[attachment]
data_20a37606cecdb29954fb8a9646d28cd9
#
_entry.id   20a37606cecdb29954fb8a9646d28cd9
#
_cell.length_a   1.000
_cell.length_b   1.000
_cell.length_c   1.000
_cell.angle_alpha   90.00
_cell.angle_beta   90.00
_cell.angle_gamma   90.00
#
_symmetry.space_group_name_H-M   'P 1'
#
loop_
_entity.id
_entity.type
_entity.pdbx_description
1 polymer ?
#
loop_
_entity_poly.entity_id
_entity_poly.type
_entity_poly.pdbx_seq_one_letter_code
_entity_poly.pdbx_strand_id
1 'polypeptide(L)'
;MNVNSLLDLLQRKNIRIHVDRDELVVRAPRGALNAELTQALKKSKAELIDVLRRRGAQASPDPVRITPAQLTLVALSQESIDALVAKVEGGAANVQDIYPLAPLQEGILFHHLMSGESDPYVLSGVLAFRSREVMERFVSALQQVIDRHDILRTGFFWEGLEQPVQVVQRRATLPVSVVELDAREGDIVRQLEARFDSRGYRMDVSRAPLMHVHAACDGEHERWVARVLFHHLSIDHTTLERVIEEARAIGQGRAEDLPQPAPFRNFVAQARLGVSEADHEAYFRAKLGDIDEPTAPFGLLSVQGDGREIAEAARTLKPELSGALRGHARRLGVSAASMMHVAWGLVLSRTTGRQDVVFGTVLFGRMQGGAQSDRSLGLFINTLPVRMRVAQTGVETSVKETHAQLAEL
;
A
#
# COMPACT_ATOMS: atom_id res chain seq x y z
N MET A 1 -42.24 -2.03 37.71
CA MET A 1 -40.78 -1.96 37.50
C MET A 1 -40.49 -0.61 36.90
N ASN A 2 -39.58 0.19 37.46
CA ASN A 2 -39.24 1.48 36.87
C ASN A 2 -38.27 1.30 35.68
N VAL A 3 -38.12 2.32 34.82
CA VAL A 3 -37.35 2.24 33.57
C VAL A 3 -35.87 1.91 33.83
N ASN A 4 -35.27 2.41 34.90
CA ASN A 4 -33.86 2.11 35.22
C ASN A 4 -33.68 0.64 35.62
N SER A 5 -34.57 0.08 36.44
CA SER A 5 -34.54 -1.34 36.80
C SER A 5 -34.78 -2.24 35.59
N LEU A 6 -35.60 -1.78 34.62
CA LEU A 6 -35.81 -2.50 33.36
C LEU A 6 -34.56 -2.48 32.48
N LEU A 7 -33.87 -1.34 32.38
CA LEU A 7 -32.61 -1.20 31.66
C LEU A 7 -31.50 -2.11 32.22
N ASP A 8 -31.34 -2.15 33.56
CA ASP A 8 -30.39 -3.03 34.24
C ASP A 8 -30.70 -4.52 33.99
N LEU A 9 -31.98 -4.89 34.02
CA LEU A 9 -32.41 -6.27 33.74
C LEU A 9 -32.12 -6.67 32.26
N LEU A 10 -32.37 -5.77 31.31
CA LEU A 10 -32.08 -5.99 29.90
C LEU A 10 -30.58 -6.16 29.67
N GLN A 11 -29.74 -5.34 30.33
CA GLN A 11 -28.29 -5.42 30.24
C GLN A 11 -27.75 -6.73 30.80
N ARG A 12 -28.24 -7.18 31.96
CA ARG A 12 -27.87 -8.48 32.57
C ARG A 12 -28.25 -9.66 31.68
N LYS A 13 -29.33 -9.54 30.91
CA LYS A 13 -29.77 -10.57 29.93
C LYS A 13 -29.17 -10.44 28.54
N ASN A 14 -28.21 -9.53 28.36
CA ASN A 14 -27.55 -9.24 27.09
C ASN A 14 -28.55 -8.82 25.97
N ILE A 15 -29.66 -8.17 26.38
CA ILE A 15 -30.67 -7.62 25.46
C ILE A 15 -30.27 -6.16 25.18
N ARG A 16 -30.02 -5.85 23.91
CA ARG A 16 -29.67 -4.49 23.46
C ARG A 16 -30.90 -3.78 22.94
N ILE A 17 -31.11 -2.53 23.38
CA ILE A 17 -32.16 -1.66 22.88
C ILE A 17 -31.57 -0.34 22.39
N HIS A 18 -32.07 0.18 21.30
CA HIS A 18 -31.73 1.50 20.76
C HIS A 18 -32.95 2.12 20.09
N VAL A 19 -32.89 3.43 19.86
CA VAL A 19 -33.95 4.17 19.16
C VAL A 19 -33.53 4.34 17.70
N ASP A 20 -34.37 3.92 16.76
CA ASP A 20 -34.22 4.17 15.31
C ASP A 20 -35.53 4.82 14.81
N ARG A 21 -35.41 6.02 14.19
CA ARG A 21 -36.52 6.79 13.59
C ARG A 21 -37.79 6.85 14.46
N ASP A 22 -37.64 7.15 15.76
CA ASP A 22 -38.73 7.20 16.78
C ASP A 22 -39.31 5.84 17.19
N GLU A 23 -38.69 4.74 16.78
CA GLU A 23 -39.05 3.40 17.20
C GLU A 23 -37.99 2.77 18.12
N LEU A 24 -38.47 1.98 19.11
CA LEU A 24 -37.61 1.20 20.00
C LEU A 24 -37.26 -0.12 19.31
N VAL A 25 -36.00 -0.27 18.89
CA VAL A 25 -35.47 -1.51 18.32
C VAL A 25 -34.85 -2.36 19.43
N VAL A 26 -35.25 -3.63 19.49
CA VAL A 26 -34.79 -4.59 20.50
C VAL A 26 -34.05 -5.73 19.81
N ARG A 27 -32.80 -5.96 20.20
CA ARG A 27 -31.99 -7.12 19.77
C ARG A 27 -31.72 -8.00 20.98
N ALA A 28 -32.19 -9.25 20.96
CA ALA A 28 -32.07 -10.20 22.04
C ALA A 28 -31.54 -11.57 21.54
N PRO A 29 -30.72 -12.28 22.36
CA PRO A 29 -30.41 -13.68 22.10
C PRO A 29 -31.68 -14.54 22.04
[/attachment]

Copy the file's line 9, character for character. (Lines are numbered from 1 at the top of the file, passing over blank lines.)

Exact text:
_cell.angle_beta   90.00